Feast Day of Fools Hardcover – 10 Nov 2011
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Burke gives us some wonderful dialogue between flawed characters reaching for higher truths, and some wickedly pungent descriptive passages ... superb writing. (Siobhan Murphy METRO)
Menacingly dark but with chinks of glittering perception, Lee Burke is the king of Southern noir. This complicated but utterly compelling tale finds Sheriff Hackberry Holland in a three-way manhunt - and it's the religious maniac who's most disturbing. (Henry Sutton DAILY MIRROR)
His set pieces are sharp and effective and his prose swoops and soars with a lyricism that would make a poet's heart ache with envy. The plot continues to drive you forward but you force yourself to slow down: to savour the quality of the words arranged on the page. (CRIMESQUAD.COM)
A powerful and unforgettable thriller from the acclaimed genre master.See all Product Description
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Top Customer Reviews
"Feast Day" is set in the drug, arms and people smuggling borderlands of Southwest Texas, a physical and metaphorical landscape ideally suited to Burke's eschatological battles between good and evil. Sheriff Hackberry Holland (in his second appearance after being recalled from a 40 year hiatus in Rain Gods, published in 2009) and his team of deputies investigate the brutal murder of a DEA informant and the related disappearance of an escaped hostage who carries with him vital military secrets. They are not the only ones in the chase: the Feds, shadowy vigilantes with unspecified links to the government, a Mexican gang and a Russian led criminal group also show up. "Preacher Jack" Collins, the demonic killer who escaped justice in "Rain Gods," also inserts himself though it is debatable as to which side he is on.
Burke's characters are colorful and complex. In addition to the various well-sketched thugs, there is La Magdalena, a Chinese missionary with a CIA past, the Reverend Cody Daniels, a cowboy preacher out to expunge his own sins, and Danny Boy Lorca, a loser who witnessed the murder and decides to make amends. The good guys all have their demons and the villains (mostly) have flashes of honour.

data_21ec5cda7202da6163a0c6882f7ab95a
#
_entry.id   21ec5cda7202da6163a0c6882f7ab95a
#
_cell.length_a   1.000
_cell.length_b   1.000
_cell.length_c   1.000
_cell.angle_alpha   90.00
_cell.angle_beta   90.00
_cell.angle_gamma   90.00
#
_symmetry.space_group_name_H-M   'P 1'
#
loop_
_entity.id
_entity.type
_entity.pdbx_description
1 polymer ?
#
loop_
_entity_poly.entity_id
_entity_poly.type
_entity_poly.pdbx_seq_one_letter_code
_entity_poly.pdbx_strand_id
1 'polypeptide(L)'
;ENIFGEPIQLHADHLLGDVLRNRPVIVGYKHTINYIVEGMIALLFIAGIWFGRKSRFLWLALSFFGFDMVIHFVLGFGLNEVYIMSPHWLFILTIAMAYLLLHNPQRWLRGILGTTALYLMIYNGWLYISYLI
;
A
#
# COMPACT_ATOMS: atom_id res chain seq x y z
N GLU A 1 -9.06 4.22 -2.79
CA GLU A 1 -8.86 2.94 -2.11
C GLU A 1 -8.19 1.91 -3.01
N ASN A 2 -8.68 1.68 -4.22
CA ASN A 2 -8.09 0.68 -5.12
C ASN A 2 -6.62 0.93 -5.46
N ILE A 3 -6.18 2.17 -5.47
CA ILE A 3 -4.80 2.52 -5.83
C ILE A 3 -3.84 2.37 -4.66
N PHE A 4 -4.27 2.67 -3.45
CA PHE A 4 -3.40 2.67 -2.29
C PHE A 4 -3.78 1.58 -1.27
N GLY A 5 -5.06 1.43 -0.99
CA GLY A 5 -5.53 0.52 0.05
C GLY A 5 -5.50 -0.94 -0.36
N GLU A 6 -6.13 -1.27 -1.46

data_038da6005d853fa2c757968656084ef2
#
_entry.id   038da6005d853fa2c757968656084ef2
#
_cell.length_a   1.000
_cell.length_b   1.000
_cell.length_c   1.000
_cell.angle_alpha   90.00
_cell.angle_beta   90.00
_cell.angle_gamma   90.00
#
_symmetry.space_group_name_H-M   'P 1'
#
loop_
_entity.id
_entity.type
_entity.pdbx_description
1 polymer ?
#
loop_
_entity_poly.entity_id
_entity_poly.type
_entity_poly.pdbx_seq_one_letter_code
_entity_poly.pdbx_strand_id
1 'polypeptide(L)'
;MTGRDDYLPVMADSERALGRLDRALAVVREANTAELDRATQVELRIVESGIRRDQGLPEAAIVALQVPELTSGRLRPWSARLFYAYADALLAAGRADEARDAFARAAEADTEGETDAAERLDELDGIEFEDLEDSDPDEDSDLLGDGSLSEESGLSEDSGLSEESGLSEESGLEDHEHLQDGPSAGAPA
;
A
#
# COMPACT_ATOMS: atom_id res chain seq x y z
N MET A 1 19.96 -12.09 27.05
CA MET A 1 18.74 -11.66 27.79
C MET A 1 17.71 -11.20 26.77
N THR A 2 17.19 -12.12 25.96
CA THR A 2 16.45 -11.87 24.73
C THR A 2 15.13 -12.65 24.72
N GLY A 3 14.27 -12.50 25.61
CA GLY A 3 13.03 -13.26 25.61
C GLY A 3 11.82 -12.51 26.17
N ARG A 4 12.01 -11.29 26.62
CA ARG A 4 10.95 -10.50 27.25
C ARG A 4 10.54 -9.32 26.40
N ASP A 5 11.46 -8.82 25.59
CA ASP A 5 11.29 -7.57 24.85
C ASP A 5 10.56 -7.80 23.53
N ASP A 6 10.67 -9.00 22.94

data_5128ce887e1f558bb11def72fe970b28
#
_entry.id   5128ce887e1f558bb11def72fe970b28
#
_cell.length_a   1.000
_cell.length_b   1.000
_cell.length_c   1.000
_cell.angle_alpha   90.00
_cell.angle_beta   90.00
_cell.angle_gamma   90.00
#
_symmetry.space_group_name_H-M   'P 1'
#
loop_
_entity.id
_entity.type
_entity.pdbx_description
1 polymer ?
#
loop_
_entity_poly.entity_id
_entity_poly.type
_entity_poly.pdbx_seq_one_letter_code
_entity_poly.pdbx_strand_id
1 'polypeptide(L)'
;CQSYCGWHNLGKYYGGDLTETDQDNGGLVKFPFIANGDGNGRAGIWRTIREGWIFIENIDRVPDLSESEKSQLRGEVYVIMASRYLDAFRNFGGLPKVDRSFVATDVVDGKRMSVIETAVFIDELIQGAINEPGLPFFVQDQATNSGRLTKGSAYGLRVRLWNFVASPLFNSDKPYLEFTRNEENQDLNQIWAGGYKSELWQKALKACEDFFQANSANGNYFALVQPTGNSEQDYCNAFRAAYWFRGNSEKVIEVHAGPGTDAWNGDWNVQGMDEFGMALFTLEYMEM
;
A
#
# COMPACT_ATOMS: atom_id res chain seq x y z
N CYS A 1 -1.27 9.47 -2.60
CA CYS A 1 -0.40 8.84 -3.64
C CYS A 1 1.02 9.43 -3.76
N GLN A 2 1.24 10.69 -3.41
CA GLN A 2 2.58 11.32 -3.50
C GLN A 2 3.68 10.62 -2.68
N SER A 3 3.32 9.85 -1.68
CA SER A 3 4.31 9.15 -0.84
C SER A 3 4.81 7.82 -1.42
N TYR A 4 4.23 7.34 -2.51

Hack himself is a peculiar hero. He is almost 80 years old but manages physical feats and intimidates his foes as if he were in his prime. He is haunted by (among many things) his memories of the Korean War. One forms the impression that Burke would have preferred to make it the War Between the States but concluded that it would stretch credulity even further if his hero was aged 160.Read more ›
The plot, however, is, in some ways, just a device to allow Mr Burke to do what he does best - lyrical description of the surroundings and examination of good and evil. I loved the descriptions of the landscapes as I could almost feel I was there but the characters are, I think, a re-hash of Mr Burke's preoccupations. Hack is not so different from Dave Robicheaux, a recovering alcoholic with recurrent war dreams and a self righteous, unyielding personality who follows his own moral code.Read more ›
Most Recent Customer Reviews
What a thriller , written with such style and eloquence , his very trademark . To read all his books is to learn about human strengths and weaknesses and always leaves me feeling... Read morePublished 3 months ago by ALWYN HUGHES
Worthy of 4stars...but have to admit I'm hooked on James Burke so prejudiced in his favour.Published 9 months ago by Altosax
If you’ve never read a James Lee Burke book and might only ever read one of his complex examinations of America’s underbelly, then this is the one to read. Read morePublished 18 months ago by Rowena Hoseason
Fast flowing action by an author who paints a picture with his words better than any artist. A man's book.Published on 17 Jan. 2014 by Robert Fifield